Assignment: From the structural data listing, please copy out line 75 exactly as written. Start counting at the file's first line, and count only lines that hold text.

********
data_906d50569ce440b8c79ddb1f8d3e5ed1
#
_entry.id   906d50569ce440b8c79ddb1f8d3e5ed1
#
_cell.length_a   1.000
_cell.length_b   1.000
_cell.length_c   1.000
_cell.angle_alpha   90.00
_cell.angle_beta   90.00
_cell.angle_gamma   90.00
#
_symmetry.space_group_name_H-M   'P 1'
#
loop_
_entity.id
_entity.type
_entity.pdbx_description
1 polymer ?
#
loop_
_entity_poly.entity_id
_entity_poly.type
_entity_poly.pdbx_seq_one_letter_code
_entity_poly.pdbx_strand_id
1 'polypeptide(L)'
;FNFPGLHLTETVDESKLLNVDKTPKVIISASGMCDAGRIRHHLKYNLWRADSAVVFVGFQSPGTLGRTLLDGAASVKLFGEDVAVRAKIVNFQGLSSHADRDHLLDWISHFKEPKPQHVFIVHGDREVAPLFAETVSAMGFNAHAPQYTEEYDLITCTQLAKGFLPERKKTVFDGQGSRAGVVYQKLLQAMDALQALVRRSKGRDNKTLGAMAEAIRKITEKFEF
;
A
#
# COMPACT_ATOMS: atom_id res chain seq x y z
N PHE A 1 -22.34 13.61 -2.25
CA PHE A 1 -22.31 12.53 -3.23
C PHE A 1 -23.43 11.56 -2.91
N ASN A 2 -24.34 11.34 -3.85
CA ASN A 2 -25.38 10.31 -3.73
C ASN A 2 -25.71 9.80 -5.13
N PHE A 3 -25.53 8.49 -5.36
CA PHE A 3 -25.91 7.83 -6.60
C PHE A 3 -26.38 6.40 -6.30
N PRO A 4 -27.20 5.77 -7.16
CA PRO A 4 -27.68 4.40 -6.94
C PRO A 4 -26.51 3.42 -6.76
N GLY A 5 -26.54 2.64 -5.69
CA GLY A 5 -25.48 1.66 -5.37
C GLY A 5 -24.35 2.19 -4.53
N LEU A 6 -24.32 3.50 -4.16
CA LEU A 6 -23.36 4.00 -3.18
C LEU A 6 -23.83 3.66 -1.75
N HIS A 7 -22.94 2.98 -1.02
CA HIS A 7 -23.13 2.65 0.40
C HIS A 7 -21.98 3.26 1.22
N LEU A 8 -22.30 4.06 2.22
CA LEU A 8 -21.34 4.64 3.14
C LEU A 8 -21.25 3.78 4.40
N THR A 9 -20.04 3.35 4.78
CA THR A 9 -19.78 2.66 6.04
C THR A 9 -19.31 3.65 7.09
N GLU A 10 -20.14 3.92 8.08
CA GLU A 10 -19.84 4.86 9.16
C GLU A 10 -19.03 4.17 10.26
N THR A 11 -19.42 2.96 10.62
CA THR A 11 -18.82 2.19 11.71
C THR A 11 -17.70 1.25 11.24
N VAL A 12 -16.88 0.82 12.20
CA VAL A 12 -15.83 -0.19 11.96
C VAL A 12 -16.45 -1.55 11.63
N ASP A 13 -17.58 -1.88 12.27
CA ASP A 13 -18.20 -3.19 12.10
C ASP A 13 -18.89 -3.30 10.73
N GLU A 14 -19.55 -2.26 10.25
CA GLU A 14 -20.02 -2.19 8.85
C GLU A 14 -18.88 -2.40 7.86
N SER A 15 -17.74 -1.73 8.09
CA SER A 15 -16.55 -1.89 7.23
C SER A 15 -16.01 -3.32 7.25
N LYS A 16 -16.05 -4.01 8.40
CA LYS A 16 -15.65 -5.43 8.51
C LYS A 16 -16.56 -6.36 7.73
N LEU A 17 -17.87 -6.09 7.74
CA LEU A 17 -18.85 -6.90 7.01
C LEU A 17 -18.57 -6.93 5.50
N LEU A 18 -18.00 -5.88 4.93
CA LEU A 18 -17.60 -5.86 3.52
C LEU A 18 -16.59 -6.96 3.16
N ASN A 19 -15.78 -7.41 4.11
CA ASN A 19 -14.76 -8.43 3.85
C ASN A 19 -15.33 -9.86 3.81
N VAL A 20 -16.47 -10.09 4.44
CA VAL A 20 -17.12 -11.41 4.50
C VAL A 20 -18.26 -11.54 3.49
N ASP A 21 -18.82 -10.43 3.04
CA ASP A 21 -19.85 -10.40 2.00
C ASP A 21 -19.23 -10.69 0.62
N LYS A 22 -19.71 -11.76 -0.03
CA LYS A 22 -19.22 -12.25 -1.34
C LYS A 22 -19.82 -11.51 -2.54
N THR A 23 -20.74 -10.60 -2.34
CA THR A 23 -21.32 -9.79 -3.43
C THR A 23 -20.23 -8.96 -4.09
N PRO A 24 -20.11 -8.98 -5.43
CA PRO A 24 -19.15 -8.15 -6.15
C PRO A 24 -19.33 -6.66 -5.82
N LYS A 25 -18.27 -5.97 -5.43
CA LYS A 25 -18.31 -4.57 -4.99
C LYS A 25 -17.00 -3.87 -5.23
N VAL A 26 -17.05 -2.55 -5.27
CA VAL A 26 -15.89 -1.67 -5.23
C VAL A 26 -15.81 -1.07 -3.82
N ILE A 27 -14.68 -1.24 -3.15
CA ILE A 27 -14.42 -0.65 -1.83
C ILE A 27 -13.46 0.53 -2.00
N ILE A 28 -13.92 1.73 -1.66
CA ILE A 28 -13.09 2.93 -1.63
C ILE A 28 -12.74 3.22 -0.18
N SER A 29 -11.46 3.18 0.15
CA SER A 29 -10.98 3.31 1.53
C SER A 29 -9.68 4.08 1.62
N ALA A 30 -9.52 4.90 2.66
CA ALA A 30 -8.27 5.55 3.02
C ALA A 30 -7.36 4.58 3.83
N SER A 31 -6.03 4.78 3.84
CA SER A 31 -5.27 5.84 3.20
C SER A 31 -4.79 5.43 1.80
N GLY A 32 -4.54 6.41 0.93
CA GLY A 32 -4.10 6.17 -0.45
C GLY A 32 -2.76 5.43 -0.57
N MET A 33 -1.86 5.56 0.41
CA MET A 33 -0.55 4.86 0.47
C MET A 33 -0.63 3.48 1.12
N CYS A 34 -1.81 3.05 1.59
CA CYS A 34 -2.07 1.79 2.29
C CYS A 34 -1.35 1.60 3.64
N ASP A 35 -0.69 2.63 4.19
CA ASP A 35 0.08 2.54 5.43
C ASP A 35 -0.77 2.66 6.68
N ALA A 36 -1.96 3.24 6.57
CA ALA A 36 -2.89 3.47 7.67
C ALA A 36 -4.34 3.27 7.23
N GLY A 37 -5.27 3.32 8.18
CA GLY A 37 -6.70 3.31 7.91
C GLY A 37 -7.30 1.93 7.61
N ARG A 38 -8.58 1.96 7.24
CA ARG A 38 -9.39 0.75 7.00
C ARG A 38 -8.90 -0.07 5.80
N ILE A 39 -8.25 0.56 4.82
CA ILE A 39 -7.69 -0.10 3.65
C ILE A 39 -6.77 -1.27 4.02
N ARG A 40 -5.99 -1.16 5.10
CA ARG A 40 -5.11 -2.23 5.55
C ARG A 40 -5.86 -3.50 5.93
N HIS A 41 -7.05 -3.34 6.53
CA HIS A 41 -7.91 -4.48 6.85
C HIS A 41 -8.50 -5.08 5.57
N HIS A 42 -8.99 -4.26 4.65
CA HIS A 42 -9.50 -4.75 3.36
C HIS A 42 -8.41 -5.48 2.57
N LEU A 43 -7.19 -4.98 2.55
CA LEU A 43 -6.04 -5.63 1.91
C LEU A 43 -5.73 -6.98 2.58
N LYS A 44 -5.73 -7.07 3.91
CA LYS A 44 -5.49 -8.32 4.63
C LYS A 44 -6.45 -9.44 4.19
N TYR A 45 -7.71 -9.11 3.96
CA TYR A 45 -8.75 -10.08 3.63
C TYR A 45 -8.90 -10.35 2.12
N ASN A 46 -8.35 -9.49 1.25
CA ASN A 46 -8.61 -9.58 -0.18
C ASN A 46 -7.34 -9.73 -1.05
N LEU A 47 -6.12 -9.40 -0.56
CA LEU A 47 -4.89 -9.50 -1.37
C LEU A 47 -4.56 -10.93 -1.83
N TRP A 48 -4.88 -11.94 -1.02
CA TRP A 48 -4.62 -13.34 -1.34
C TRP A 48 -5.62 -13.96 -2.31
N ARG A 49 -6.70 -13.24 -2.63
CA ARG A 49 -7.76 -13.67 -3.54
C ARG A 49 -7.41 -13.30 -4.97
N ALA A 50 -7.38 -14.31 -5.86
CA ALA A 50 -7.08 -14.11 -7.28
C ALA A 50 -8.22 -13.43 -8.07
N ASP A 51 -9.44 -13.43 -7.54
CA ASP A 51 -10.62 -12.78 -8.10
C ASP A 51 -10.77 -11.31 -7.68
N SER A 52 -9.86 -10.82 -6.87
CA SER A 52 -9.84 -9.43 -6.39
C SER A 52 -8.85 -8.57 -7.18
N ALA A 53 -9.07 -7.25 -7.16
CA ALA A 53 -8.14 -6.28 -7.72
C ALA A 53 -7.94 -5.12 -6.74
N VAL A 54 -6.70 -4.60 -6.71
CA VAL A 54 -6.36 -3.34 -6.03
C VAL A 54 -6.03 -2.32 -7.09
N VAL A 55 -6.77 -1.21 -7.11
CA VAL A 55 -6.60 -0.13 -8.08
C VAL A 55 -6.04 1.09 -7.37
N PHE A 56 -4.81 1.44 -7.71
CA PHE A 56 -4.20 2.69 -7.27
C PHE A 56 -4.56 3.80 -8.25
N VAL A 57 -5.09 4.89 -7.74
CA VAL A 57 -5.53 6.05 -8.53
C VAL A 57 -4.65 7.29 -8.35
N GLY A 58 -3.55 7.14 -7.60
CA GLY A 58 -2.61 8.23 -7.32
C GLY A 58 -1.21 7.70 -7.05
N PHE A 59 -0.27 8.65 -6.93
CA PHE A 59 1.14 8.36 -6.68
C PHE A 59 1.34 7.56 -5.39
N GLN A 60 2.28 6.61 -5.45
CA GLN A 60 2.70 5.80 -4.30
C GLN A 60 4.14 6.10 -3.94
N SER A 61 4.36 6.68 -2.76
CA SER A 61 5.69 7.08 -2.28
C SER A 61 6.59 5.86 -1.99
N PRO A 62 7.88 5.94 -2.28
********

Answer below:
C SER A 15 -16.01 -3.32 7.25